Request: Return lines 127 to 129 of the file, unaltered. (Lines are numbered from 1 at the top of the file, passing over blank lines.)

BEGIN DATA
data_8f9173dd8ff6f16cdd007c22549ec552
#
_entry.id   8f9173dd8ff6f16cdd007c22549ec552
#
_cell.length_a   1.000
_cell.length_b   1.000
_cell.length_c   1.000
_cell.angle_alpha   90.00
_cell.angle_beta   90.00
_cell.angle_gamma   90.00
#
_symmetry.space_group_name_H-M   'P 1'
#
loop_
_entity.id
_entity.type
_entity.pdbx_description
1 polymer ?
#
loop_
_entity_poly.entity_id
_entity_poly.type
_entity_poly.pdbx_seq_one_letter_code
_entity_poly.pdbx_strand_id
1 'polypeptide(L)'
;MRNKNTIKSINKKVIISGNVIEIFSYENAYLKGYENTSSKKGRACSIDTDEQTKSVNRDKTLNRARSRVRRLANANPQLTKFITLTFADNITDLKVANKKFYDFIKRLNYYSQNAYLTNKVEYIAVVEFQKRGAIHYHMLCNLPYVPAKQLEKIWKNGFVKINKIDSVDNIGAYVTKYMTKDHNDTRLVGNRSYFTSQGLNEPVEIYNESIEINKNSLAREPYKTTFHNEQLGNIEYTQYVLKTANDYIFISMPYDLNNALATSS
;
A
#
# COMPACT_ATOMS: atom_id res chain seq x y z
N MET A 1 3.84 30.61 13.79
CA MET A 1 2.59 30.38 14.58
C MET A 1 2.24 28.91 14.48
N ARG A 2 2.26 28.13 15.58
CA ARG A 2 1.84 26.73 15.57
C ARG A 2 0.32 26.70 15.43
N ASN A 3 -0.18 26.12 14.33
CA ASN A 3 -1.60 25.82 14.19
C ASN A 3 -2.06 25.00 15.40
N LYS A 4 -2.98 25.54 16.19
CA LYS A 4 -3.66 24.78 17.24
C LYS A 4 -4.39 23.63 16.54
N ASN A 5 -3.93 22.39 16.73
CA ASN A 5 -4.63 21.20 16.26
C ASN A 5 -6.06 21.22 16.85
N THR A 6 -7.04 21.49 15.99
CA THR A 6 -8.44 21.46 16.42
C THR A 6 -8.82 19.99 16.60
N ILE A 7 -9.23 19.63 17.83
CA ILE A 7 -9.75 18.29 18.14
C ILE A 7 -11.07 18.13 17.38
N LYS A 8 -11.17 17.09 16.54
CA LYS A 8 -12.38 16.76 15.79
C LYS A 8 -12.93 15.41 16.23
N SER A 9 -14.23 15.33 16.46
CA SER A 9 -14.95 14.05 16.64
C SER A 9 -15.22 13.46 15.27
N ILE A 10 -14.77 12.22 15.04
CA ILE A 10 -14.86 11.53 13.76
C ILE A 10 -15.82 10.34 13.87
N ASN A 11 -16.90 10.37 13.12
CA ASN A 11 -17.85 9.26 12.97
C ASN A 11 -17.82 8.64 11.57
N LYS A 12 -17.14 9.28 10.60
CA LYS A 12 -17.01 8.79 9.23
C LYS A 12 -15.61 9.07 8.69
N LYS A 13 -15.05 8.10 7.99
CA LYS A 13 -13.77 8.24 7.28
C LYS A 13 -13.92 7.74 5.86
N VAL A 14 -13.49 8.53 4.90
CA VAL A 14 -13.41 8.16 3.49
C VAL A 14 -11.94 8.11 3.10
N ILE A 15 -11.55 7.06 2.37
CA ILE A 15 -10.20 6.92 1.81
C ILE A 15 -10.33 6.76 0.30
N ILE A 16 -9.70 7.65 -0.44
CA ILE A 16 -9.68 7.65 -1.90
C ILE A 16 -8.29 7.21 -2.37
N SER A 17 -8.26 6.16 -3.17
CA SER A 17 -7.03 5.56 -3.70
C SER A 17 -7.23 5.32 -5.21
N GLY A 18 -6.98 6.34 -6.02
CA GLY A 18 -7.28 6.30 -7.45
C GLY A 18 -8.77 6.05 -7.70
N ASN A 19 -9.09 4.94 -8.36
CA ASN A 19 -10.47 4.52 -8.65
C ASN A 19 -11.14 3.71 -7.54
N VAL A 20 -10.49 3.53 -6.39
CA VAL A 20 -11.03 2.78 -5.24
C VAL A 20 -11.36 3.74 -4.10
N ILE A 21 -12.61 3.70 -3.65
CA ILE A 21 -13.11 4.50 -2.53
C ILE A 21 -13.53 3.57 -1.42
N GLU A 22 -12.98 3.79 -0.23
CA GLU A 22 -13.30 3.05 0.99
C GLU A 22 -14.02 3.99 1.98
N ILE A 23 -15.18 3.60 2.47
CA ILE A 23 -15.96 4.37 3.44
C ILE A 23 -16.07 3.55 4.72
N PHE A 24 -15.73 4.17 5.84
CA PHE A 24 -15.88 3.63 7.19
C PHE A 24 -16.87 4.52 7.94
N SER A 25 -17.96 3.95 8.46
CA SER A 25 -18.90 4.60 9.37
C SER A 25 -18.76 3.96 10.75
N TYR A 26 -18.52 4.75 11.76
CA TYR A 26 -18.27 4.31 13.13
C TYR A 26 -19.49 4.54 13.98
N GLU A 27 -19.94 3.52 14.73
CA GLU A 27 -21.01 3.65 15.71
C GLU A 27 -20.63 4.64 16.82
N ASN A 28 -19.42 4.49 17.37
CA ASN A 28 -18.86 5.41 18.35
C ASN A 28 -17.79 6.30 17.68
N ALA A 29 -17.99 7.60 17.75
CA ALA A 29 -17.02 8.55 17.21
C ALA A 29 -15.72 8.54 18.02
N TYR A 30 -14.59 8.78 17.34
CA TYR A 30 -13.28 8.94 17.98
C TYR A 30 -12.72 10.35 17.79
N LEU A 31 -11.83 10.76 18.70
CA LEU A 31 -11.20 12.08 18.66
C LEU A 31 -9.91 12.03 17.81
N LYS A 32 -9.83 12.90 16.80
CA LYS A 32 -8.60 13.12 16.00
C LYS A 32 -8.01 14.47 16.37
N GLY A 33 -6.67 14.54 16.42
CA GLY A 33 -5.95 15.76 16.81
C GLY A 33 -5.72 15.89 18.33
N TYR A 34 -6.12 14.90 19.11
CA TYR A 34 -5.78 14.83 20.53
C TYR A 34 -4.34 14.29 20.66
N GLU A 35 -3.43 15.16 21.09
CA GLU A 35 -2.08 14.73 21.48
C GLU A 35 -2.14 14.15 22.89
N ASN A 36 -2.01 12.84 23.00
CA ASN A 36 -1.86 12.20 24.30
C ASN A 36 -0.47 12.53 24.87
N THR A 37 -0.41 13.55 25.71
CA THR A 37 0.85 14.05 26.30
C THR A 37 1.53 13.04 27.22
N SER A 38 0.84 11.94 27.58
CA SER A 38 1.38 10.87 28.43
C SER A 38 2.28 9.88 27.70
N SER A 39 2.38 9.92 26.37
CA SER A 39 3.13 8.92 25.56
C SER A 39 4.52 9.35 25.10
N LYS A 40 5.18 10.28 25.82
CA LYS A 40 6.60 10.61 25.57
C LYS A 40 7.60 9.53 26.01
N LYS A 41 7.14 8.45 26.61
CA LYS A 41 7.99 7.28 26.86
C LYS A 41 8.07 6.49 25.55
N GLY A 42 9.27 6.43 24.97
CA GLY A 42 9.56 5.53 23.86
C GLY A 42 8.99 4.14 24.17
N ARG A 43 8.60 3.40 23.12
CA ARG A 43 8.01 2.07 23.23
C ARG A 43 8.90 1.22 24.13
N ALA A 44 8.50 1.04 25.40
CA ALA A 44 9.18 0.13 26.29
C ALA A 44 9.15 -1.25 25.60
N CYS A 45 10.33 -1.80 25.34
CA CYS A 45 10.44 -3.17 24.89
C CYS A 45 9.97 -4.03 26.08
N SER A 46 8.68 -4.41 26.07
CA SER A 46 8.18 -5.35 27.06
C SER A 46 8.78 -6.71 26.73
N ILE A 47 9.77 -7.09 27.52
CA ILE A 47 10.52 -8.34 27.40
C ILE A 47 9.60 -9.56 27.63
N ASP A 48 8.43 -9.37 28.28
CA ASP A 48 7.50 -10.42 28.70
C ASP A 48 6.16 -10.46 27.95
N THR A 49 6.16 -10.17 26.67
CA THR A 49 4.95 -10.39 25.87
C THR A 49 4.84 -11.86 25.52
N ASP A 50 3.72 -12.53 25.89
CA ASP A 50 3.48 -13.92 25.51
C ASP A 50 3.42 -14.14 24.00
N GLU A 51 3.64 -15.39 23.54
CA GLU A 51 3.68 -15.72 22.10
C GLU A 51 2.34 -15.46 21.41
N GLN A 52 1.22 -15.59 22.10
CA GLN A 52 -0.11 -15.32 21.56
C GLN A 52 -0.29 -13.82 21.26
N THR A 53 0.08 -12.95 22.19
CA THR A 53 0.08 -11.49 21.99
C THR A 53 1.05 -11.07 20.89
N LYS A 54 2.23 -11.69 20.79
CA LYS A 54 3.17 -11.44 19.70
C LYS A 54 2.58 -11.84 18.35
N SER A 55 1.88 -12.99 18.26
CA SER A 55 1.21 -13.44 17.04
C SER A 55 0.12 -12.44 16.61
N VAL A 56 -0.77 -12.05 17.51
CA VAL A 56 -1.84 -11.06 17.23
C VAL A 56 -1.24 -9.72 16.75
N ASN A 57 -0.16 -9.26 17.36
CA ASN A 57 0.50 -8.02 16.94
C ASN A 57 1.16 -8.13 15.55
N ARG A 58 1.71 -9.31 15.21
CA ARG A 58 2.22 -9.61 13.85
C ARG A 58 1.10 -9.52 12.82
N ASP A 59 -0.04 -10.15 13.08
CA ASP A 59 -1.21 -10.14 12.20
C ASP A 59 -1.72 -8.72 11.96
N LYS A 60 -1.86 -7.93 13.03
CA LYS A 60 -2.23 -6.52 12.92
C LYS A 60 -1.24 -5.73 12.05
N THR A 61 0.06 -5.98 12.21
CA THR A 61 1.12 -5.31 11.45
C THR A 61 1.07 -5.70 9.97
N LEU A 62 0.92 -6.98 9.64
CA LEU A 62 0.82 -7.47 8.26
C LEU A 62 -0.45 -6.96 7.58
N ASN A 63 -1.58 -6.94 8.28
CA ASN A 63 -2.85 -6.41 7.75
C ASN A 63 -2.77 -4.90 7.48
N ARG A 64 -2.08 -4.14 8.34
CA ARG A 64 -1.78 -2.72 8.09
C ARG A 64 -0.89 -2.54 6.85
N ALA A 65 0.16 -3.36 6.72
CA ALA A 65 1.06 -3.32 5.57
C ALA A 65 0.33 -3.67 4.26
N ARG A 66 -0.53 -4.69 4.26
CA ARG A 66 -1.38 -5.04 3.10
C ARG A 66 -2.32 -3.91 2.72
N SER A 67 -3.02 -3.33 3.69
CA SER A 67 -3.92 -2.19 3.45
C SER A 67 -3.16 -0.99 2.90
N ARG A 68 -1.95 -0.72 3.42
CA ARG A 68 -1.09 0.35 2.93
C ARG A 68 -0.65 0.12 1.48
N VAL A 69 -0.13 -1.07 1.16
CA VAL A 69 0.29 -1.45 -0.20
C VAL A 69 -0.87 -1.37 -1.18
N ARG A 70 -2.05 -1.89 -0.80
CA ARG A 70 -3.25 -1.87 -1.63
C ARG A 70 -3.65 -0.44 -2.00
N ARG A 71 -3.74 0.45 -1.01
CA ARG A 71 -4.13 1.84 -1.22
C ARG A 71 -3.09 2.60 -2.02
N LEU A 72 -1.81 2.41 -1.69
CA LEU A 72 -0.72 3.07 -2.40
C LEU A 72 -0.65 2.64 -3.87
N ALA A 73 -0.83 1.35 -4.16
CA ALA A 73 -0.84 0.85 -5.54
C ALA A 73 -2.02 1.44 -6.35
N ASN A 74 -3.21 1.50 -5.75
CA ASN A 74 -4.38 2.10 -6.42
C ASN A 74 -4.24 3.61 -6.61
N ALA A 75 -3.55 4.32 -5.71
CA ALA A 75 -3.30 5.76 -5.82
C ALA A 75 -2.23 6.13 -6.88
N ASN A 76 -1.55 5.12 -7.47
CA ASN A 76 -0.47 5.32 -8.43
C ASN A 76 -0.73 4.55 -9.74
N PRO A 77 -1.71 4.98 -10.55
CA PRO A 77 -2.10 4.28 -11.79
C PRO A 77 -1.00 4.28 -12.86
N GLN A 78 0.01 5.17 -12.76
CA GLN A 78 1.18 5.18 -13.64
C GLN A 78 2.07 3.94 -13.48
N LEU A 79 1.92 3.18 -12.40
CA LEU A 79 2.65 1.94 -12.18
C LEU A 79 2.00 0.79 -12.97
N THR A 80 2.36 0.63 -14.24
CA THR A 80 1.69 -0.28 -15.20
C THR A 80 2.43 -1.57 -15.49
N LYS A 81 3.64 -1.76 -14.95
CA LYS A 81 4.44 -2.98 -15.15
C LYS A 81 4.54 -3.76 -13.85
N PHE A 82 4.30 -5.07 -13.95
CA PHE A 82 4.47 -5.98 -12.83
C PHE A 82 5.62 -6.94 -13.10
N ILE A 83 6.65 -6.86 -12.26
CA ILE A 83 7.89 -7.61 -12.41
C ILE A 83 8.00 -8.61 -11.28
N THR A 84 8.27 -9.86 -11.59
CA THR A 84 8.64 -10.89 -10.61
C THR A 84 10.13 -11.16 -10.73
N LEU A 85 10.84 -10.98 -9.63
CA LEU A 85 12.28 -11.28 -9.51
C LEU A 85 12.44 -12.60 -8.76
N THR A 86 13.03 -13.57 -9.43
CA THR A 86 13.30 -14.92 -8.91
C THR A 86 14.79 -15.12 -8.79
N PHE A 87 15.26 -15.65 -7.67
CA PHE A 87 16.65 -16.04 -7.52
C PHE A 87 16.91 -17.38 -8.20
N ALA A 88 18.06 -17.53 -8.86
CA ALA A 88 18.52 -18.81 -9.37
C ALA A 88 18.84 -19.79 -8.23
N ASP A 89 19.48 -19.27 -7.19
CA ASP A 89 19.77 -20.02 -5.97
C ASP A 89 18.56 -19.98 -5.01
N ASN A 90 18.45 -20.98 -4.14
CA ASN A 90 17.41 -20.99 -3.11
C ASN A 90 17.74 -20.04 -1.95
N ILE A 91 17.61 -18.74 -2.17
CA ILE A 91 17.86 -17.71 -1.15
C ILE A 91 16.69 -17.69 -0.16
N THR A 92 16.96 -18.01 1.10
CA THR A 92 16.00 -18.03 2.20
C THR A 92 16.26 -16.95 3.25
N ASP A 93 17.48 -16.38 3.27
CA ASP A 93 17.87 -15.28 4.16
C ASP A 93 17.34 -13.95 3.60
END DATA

N GLY A 33 -6.67 14.54 16.42
CA GLY A 33 -5.95 15.76 16.81
C GLY A 33 -5.72 15.89 18.33